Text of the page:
In looking into those themes we noticed another rather large issue with cWatch’s claims here, which they completely missed, despite it seeming like it should be obvious to anyone that claims to have the expertise they claim to have. All of the infected files have .png extension, which will cause web servers to see them as image files, so the malicious PHP code that had been in them would not run. There would need to additional code to make that code run, which is missing in all but “Elgrande (shared on wplocker.com)”. So there wasn’t a threat from the other two themes even in the versions that contained the malicious files.
What all that seem to make more glaring is at the end of the post there is this ad for cWatch:
Having security analysts as a resource to inspect and investigate all code would be ideal. Connect with us if you are looking to have a security analyst on your side for less than a cup of coffee a day.
Unless you want a security analyst that doesn’t seem mildly component, you would probably want to avoid them.
Poor Copy and Paste
The poor quality of the content of their blog isn’t a one off issue, as can be seen in another recent post. The post is odd to start with since it is about malware that was claimed to have impacted “700 WordPress and Joomla websites”. We don’t know why something like that would merit coverage, unless there was some new vulnerability that was exploited to hack those websites. Strangely the source of the hacks was not discussed at all in their post or the original source they lightly rewrote to create their post. Speaking of the original source, what really stood out to us in the post was the strange headline in the last section:
Mitigation by SiteLock
If ionCube-encoded files have not been intentionally or specifically installed by you or your developer, then any file claiming to use ionCube is likely to be suspicious since the effective usage of IonCube generally needs manual server configuration. Moreover, cross-compatibility with varied versions of PHP is found to be minimal, thus decreasing the viability of use as malware.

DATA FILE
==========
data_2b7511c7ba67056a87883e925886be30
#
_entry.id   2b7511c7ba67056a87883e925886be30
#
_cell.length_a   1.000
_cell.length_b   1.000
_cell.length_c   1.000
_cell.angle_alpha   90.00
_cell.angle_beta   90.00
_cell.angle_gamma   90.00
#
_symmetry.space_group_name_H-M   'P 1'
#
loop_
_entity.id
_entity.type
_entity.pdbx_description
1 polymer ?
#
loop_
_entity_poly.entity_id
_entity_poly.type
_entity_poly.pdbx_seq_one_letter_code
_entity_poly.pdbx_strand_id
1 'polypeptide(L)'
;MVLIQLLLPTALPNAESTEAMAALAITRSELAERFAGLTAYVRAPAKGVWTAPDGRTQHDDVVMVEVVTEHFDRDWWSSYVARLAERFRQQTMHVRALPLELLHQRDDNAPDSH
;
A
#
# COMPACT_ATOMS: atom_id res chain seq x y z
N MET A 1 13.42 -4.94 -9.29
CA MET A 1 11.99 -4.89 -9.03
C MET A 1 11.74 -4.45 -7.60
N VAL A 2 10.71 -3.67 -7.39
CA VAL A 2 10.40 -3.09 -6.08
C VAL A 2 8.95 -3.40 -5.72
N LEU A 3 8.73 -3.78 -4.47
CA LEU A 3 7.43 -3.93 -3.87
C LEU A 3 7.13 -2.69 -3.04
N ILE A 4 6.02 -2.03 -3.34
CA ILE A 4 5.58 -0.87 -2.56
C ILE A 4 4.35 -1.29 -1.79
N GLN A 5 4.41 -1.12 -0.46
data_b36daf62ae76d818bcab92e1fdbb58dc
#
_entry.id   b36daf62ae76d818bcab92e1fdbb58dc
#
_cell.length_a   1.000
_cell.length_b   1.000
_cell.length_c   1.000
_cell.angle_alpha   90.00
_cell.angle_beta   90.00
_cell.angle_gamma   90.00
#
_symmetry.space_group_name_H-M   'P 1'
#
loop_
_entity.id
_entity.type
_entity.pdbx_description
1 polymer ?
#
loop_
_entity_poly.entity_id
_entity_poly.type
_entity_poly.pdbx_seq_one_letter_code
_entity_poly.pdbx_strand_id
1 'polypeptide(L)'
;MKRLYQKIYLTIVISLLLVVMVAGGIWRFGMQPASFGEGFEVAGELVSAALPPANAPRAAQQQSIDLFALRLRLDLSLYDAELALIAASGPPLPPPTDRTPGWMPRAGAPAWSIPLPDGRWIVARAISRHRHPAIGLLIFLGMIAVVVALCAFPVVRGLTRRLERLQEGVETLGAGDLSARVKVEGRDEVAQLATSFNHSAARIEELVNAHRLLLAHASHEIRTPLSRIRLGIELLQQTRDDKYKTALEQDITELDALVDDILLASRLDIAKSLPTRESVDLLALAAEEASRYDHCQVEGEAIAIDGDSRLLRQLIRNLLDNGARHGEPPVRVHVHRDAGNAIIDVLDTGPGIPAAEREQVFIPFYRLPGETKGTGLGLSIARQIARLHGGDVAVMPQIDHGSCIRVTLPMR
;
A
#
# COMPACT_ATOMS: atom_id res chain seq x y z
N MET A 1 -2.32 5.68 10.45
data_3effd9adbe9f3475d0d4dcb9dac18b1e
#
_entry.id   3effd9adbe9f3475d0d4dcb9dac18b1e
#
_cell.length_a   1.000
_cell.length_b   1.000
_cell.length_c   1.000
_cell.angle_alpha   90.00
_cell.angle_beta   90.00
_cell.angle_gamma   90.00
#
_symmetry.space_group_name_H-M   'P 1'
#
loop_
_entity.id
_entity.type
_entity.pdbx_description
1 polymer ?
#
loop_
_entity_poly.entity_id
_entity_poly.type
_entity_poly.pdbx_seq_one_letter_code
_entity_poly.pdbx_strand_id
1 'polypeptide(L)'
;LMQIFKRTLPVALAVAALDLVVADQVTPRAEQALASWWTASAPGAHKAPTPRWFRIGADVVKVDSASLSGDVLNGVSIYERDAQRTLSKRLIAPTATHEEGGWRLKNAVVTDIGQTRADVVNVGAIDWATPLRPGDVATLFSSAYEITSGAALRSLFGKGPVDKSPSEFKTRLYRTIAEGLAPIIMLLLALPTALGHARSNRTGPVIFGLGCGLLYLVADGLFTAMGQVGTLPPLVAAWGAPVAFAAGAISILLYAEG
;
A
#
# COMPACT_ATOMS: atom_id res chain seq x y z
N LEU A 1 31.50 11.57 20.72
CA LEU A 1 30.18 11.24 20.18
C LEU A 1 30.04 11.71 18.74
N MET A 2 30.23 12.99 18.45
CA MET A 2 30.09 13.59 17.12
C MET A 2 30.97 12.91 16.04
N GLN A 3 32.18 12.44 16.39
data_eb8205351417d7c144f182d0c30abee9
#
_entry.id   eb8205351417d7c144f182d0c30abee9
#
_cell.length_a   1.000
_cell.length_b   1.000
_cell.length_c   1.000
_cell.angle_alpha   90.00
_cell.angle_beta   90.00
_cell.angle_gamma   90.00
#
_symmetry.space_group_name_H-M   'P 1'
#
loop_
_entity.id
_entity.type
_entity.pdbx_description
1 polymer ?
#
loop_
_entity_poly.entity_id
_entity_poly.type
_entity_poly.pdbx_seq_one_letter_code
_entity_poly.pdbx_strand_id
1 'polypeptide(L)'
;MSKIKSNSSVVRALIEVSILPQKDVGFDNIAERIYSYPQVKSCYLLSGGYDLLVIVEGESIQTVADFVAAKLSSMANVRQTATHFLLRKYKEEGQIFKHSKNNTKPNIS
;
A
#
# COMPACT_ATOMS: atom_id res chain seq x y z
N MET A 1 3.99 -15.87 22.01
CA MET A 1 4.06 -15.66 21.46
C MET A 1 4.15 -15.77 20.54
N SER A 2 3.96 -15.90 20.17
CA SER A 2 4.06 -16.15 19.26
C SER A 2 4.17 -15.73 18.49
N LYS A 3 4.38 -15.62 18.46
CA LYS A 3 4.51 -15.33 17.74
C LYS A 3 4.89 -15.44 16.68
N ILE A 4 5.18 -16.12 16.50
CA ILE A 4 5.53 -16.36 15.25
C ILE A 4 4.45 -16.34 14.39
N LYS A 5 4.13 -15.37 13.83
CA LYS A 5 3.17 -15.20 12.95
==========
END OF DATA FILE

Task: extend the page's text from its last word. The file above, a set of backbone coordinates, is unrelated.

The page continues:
SiteLock is the name of another security company that isn’t exactly known providing accurate information when it comes to this sort of thing, so you wouldn’t want to be blindly repeating their claims. cWatch though takes it further by simply lightly rewriting SiteLock’s post. Here is SiteLock’s version of the above paragraph:
If you or your developer have not specifically and intentionally installed ionCube-encoded files, it is likely that any files claiming to be using ionCube are suspicious, as successfully making use of ionCube typically requires manual server configuration. Also, cross-compatibility with different versions of PHP is minimal, reducing the viability of use as malware.
What is worth reiterating is that you have two security companies there that offer services that they claim protect websites, but they seem to be uninterested in how these websites were hacked, despite the obvious relevancy to what they claim to offer. In reality SiteLock at least actually thinks that protecting websites involves leaving them vulnerable to being hacked, they are not alone in that belief.